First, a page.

Staying well in the 21st century is like playing a game of chess

Staying well in the 21st century is like playing a game of chess

The control of infectious diseases was considered to be one of the “10 Great Public Health Achievements.” What we didn’t take into account was the very concept of evolution: as we built better protections, our enemies eventually boosted their attacking prowess, so soon enough we found ourselves on the defensive once again.

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This article originally appeared inOne Health/One Planet, a single-issue magazine that explores how climate change and other environmental shifts are increasing vulnerabilities to infectious diseases by land and by sea. The magazine probes how scientists are making progress with leaders in other fields toward solutions that embrace diverse perspectives and the interconnectedness of all lifeforms and the planet.

On July 30, 1999, the Centers for Disease Control and Prevention published a report comparing data on the control of infectious disease from the beginning of the 20th century to the end. The data showed that deaths from infectious diseases declined markedly. In the early 1900s, pneumonia, tuberculosis and diarrheal diseases were the three leading killers, accounting for one-third of total deaths in the U.S.—with 40 percent being children under five.

Mass vaccinations, the discovery of antibiotics and overall sanitation and hygiene measures eventually eradicated smallpox, beat down polio, cured cholera, nearly rid the world of tuberculosis and extended the U.S. life expectancy by 25 years. By 1997, there was a shift in population health in the U.S. such that cancer, diabetes and heart disease were now the leading causes of death.

The control of infectious diseases is considered to be one of the “10 Great Public Health Achievements.” Yet on the brink of the 21st century, new trouble was already brewing. Hospitals were seeing periodic cases of antibiotic-resistant infections. Novel viruses, or those that previously didn’t afflict humans, began to emerge, causing outbreaks of West Nile, SARS, MERS or swine flu.

In the years that followed, tuberculosis made a comeback, at least in certain parts of the world. What we didn’t take into account was the very concept of evolution: as we built better protections, our enemies eventually boosted their attacking prowess, so soon enough we found ourselves on the defensive once again.

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Lina Zeldovich

Lina Zeldovich has written about science, medicine and technology for Popular Science, Smithsonian, National Geographic, Scientific American, Reader’s Digest, the New York Times and other major national and international publications. A Columbia J-School alumna, she has won several awards for her stories, including the ASJA Crisis Coverage Award for Covid reporting, and has been a contributing editor at Nautilus Magazine. In 2021, Zeldovich released her first book, The Other Dark Matter, published by the University of Chicago Press, about the science and business of turning waste into wealth and health. You can find her on http://linazeldovich.com/ and @linazeldovich.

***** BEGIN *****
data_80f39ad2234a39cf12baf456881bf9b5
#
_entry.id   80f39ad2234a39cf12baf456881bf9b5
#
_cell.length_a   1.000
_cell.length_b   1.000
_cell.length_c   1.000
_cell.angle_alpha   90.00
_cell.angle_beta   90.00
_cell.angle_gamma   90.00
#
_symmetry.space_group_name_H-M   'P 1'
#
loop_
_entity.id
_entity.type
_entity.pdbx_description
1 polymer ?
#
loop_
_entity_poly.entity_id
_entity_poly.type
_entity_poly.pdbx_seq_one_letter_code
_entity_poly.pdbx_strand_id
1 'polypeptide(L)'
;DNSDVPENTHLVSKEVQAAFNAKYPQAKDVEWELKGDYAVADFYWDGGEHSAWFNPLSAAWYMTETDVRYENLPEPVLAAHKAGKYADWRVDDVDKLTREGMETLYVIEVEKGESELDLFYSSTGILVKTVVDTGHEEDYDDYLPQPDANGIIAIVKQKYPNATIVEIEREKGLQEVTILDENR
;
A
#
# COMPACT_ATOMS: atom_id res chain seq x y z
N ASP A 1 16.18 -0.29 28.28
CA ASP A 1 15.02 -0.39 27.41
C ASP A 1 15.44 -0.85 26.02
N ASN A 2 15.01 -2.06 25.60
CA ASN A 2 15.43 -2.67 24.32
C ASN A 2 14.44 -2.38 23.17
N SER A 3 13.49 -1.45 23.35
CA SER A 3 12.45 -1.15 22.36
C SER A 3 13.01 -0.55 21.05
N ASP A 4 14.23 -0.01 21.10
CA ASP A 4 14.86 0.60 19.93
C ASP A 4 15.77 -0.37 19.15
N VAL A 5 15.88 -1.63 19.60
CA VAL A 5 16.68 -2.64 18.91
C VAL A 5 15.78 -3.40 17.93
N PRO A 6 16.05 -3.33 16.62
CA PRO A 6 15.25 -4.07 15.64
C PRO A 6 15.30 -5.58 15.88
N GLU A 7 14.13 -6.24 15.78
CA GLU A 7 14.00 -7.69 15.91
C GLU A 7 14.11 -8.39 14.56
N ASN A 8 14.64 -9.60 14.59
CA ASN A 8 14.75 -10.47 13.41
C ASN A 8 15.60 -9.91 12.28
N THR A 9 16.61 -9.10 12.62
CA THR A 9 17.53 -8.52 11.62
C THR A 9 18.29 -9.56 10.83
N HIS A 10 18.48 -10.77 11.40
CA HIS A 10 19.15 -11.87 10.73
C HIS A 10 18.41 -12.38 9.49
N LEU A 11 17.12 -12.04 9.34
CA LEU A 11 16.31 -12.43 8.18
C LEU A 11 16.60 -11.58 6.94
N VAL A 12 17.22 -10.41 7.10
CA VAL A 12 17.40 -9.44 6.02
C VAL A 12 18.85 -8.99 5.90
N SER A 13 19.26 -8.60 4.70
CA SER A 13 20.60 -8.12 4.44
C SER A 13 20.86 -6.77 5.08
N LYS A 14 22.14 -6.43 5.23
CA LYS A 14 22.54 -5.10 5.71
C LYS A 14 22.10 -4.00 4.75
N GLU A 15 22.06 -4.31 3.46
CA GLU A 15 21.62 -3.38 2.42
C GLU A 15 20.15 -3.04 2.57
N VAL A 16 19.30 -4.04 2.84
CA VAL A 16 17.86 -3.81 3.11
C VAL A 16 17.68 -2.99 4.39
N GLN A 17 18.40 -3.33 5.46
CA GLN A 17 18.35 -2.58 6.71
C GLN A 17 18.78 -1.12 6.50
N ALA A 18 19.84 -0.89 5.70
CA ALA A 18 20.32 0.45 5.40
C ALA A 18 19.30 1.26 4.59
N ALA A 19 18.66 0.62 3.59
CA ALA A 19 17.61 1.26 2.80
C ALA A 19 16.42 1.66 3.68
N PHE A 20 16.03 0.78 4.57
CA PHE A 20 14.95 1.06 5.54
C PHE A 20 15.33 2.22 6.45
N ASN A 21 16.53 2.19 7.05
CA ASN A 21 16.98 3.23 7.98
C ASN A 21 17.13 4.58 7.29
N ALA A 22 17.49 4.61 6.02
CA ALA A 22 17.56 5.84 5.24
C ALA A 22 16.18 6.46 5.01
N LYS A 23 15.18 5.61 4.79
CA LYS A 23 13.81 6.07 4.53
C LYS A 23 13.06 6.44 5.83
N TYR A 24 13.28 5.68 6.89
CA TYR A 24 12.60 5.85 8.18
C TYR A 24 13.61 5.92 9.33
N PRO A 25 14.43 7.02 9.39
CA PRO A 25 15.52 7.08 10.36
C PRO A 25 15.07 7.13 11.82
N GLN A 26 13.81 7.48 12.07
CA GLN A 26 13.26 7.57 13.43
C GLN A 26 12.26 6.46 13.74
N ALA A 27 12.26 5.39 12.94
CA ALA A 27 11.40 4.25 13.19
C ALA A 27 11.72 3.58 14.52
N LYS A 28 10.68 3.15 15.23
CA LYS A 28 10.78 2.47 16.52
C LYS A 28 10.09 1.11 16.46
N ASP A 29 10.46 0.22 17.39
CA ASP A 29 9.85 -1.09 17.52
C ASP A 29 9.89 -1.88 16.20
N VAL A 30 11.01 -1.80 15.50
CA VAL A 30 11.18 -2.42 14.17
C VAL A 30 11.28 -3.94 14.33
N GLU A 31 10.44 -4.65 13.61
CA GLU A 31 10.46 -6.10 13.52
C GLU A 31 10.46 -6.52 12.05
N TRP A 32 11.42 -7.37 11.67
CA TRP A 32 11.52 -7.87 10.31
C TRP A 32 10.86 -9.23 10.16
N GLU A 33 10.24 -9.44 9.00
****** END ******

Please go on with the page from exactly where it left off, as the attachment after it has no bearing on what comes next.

This man spent over 70 years in an iron lung. What he was able to accomplish is amazing.

Paul Alexander spent more than 70 years confined to an iron lung after a polio infection left him paralyzed at age 6. Here, Alexander uses a mirror attached to the top of his iron lung to view his surroundings.

Allison Smith / The Guardian

It’s a sight we don’t normally see these days: A man lying prone in a big, metal tube with his head sticking out of one end. But it wasn’t so long ago that this sight was unfortunately much more common.

In the first half of the 20th century, tens of thousands of people each year were infected by polio—a highly contagious virus that attacks nerves in the spinal cord and brainstem. Many people survived polio, but a small percentage of people who did were left permanently paralyzed from the virus, requiring support to help them breathe. This support, known as an “iron lung,” manually pulled oxygen in and out of a person’s lungs by changing the pressure inside the machine.

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Sarah Watts

Sarah Watts is a health and science writer based in Chicago.

When doctors couldn’t stop her daughter’s seizures, this mom earned a PhD and found a treatment herself.

Savannah Salazar (left) and her mother, Tracy Dixon-Salazaar, who earned a PhD in neurobiology in the quest for a treatment of her daughter's seizure disorder.

LGS Foundation

Twenty-eight years ago, Tracy Dixon-Salazaar woke to the sound of her daughter, two-year-old Savannah, in the midst of a medical emergency.

“I entered [Savannah’s room] to see her tiny little body jerking about violently in her bed,” Tracy said in an interview. “I thought she was choking.” When she and her husband frantically called 911, the paramedic told them it was likely that Savannah had had a seizure—a term neither Tracy nor her husband had ever heard before.

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Sarah Watts

Sarah Watts is a health and science writer based in Chicago.